The original Alpha project wanted no ties with the Galaxy line - which has been all over the place, from entry-level to premium. After a welcome identity boost, the A-series returns home. The Galaxy A7 is at the helm, a slim, light, metal-trimmed phablet to offer an alternative to the Galaxy Note 4 and other premium phablets.
The A7 is a mere 6.3mm thick and has a metal frame, which gives the tall device a welcome degree of rigidity. At 35g lighter than the Note 4, this phablet feels smaller in the hand even though the height and width are very close.
Like its fellow Samsung flagships, the Galaxy A7 has a Super AMOLED screen, 5.5" big with 1080p resolution. It's powered by either an Exynos 5430 (like the Galaxy Alpha) or a 64-bit Snapdragon 615. In either case you get a 13MP main camera and a 5MP selfie camera.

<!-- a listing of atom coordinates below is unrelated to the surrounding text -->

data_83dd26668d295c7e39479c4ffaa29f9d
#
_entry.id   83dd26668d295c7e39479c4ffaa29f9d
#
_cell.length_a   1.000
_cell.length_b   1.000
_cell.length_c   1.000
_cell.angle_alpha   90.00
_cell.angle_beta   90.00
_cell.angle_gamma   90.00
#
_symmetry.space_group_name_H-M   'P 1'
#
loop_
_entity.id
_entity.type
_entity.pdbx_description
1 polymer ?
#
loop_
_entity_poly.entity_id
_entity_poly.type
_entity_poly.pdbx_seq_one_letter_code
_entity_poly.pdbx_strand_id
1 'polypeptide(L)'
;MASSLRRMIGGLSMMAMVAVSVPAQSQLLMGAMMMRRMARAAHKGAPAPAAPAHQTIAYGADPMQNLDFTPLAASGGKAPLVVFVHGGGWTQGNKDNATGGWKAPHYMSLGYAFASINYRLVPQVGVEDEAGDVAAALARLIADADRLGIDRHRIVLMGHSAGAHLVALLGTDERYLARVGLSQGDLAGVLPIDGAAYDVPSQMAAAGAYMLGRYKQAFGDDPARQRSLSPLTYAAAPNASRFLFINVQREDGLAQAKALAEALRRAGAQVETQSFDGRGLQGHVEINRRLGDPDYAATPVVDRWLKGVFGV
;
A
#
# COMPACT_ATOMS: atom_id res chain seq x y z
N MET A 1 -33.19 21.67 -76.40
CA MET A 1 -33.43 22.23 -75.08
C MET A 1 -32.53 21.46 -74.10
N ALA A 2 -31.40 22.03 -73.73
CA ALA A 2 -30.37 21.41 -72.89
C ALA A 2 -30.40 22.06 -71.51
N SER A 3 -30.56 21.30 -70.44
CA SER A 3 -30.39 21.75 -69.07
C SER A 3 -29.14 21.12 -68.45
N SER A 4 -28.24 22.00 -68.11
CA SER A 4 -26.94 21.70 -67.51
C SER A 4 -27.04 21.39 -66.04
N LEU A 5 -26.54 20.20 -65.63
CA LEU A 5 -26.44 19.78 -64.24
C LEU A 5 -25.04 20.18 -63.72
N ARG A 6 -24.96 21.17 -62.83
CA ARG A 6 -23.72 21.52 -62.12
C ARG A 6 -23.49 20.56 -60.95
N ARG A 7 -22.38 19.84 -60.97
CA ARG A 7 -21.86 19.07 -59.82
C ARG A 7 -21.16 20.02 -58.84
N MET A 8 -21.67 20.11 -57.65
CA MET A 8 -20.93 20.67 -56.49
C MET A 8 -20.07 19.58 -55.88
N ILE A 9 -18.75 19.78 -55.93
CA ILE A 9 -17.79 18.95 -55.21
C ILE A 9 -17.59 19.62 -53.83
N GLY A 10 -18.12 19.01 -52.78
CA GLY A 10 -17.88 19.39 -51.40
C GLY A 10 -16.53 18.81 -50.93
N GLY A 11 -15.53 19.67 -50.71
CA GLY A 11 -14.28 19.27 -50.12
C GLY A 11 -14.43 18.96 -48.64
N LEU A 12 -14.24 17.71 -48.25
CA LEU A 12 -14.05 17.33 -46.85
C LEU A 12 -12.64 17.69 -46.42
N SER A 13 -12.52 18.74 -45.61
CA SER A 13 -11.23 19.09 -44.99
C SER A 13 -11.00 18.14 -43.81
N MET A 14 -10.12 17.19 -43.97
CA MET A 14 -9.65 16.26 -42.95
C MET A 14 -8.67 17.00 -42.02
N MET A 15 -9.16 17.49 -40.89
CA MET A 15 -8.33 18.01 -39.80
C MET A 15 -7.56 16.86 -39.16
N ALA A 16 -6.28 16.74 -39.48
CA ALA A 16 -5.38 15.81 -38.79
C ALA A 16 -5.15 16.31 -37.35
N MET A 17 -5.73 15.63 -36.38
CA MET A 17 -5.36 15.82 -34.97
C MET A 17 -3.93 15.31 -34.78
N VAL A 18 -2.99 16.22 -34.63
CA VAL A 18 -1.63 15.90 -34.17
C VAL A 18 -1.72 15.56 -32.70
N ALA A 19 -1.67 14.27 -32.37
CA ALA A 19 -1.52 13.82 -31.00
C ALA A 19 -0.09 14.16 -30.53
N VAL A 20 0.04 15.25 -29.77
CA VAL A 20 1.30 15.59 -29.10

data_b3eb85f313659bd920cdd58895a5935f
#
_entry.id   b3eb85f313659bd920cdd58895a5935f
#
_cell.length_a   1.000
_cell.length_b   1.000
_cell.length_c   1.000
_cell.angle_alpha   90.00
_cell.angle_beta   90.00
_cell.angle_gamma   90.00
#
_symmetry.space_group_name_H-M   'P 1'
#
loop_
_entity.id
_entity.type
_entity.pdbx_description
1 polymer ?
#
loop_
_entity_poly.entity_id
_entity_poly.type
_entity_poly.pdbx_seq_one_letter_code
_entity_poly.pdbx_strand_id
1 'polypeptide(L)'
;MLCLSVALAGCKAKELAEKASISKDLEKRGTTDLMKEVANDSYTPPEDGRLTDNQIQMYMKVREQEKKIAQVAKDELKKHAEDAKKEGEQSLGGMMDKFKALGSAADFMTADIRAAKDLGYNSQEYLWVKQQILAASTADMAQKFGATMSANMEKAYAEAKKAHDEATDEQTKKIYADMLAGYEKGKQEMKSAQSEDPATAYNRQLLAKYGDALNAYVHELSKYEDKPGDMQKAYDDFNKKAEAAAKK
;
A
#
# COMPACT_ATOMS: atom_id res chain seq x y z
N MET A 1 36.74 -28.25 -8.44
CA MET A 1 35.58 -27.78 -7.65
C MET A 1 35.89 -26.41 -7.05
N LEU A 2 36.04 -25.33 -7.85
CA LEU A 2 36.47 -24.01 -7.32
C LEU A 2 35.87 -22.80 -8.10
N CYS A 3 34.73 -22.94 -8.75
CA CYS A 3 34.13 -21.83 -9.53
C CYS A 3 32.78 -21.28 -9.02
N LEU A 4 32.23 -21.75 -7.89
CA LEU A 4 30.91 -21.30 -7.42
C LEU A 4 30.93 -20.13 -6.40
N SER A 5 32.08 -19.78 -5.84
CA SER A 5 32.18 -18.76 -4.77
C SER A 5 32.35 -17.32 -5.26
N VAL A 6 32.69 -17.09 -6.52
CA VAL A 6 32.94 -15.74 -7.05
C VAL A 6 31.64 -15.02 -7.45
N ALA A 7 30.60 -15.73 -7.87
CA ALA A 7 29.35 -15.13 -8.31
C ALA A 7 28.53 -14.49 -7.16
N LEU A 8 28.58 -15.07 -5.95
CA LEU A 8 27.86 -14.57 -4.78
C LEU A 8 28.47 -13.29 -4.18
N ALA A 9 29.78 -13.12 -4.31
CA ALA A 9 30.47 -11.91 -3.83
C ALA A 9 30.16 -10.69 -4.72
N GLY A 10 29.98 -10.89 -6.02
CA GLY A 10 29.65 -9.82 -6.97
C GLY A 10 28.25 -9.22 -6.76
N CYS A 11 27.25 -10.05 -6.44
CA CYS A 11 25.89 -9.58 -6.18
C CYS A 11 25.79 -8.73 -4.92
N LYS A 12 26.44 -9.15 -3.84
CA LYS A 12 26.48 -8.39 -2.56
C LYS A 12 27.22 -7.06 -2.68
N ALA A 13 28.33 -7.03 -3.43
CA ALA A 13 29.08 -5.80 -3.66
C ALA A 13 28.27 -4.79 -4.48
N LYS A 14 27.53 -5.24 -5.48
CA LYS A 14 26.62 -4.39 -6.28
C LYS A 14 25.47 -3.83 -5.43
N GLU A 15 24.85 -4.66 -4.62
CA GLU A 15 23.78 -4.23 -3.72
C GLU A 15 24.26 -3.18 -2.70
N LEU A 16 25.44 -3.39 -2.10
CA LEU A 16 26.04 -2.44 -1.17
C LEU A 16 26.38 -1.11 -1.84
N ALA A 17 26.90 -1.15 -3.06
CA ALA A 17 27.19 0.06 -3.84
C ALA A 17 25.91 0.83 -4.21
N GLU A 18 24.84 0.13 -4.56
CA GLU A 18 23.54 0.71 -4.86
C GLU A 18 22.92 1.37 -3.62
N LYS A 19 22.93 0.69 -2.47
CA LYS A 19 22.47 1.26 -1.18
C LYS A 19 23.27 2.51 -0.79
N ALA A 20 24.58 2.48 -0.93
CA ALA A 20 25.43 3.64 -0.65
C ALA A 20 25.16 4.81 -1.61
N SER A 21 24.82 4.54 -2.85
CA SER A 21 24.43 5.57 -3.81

We're testing the dual-SIM version powered by Snapdragon 615. It has 16GB of built-in storage, which you can expand if you're willing to give up the second SIM slot - it's one of the combo slots that have gained popularity lately. We would have preferred three slots, but this setup still affords a reasonable degree of flexibility.
Last season, the Galaxy Note 3 Neo was the low-cost alternative to the then flagship, but this year there's no Note 4 Neo. The Galaxy A7 takes that role in a way, but while it is indeed cheaper than the Note 4 we wouldn't call it "low-cost." It has a premium build and comes with a matching price tag.
The break from the established Galaxy S and Note series is also a chance to start fresh. Granted, Samsung stayed close to its main product line in terms of looks, but the Galaxy A series prioritizes design over features. Not something we thought we'd say about a Samsung just a year ago.